Guest Post: The Evolution of “The Evolution of Lindy Hop” Pt. 4

Karen Turman keeps blogging so I don’t have to.  Read the other parts here.

Between 2001 and 2004 I’d taken a break from the hard-core dance life and was a casual local dancer for a while, enjoying only events in Minnesota such as Midwest Lindyfest and ULHS, thanks to Amy Johnson.  I was still hanging out and practicing from time to time with Mike and other friends, during which time he very proudly showed me a clip of the “Mad Dog” routine from ALHC 2002, or NADC, I can’t remember which.  Everybody I’d ever heard of or seen in any competition was in that clip.  And despite the poor quality of the video, it was still possible to feel the incredible energy and rawness of the dancing.  This was the first time I’d really seen people successfully bust out fast dancing with aerials and all around ridiculousness.

(ed. note: The clip Karen is talking about is probably from Danvers New Year’s Eve Dance Extravaganza 2002-03 which made the rounds via Mad Dog’s website.  I’ve also included the original performance from ALHC 2002)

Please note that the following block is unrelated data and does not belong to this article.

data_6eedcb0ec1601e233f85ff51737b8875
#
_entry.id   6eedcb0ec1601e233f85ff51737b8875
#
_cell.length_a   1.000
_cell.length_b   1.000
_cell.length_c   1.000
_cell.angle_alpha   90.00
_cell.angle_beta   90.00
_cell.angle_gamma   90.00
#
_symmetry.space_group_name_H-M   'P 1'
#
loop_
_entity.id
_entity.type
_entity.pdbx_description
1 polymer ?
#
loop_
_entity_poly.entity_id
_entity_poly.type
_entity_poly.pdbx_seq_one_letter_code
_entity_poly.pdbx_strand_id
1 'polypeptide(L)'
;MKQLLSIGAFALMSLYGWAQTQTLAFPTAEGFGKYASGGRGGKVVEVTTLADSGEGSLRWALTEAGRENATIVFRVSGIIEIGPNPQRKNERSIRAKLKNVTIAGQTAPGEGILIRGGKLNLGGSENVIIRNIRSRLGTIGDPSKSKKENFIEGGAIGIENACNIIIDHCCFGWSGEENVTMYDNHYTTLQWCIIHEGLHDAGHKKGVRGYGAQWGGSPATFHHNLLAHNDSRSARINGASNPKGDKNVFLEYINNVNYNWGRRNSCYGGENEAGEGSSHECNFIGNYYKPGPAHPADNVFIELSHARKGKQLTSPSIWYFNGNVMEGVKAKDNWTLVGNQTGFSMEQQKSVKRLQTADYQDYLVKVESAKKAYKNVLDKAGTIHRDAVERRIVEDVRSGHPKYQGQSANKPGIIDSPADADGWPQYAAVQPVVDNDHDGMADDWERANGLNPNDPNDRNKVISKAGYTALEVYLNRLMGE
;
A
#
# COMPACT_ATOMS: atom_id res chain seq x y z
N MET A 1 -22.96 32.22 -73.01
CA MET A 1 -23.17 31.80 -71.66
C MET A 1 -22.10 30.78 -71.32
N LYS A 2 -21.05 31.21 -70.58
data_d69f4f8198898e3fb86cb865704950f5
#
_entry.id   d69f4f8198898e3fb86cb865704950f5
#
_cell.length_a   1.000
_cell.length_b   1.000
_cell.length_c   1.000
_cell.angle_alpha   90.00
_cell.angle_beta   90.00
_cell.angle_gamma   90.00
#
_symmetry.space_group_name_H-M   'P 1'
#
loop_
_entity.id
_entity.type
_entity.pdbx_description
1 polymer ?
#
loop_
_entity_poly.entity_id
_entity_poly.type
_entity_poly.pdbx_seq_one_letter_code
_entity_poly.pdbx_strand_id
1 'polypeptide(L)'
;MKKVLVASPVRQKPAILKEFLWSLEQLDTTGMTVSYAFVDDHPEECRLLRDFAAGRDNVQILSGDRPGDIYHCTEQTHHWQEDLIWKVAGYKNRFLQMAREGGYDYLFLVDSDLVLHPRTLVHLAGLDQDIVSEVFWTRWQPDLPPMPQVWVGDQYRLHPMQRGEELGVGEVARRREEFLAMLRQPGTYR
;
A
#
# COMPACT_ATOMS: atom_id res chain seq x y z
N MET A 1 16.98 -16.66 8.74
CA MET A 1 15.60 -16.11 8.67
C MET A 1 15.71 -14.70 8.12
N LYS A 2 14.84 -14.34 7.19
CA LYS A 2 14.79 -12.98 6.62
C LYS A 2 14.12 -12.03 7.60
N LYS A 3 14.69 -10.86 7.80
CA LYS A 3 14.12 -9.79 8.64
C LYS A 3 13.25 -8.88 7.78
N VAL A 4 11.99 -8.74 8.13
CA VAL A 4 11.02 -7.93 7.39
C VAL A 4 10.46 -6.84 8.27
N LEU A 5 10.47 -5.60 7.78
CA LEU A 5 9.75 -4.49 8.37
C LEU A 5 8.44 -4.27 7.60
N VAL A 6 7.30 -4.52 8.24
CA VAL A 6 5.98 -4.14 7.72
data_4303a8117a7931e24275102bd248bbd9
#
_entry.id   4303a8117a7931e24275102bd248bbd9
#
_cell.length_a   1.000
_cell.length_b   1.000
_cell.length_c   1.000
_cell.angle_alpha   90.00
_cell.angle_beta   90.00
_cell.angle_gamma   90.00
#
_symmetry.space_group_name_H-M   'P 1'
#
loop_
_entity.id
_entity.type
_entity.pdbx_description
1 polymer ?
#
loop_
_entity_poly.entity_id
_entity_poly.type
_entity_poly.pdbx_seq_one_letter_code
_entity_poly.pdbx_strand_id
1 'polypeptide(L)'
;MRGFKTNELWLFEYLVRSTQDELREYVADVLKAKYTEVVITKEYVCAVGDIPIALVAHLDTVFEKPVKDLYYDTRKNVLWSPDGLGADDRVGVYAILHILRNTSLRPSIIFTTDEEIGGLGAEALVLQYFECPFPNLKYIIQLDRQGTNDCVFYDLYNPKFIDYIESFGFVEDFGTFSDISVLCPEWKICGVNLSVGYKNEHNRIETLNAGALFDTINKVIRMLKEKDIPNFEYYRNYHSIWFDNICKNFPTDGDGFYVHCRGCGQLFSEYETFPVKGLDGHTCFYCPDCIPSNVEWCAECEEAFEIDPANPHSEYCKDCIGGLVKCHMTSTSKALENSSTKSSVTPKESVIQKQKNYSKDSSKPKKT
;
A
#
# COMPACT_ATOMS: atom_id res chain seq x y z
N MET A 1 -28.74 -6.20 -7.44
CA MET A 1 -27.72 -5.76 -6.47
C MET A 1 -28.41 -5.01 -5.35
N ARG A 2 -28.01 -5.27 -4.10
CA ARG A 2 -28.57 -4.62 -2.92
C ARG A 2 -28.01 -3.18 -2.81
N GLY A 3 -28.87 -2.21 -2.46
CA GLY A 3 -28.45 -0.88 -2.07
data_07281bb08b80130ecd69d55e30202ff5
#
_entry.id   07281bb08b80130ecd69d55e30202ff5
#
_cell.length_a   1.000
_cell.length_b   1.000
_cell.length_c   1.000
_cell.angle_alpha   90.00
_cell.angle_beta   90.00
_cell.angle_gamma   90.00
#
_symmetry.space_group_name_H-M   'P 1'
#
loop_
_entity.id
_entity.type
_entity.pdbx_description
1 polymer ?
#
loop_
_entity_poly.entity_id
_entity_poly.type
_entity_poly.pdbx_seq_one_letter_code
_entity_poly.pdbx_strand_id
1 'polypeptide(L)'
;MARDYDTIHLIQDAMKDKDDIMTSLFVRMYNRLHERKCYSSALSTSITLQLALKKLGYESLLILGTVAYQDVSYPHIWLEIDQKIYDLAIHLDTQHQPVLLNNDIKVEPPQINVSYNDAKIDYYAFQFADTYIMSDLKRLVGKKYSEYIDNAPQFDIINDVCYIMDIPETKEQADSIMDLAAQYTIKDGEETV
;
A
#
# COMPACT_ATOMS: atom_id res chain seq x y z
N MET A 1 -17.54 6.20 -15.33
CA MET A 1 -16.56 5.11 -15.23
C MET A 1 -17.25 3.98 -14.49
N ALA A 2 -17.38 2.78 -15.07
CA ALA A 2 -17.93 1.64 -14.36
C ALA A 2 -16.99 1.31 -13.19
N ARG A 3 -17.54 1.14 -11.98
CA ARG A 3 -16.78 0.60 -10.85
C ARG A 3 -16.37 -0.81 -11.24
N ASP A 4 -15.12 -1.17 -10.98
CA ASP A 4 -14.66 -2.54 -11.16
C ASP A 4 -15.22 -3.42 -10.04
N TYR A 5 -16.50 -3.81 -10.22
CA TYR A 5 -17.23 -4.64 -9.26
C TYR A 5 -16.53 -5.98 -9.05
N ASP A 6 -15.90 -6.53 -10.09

Also during this time Mike would host practice sessions at his apartment to break down the Big Apple from the Keep Punching clip.  Thankfully there were other folks around besides me who had a good eye for this type of thing, because as much footage as I watch, I do have a hard time actually figuring things out from clips.  Dee Daniels was the best at really rocking this routine, which we would practice weekly in the cul-de-sac in front of Mike’s apartment that he shared with Craig Batzler and Nick Cruse.

I also remember sitting around and watching clips with my friends Anton Delafuente and Jess Warren around this time.  One night they pulled up some Kevin St Laurent and Carla Heiney footage from the Doghouse in San Francisco.

I just couldn’t get over their creativity and athleticism.  Andrew and I chose to include Kevin and Carla because they were so ground-breaking in evolving new stylings for lindy hop, mixing up moves from other dances and playing with dips, tricks, and aerials in a fun and quirky way.   This “Love me or Leave me” clips is a double reference to Max and Thomas Blanchard’s parody of Kevin and Carla, a clip that incorporated hip hop and went viral on youtube.

(ed. note: The clip that went viral has had its audio disabled by the copyright police so I’ve included the clip of the same performance from the night before)

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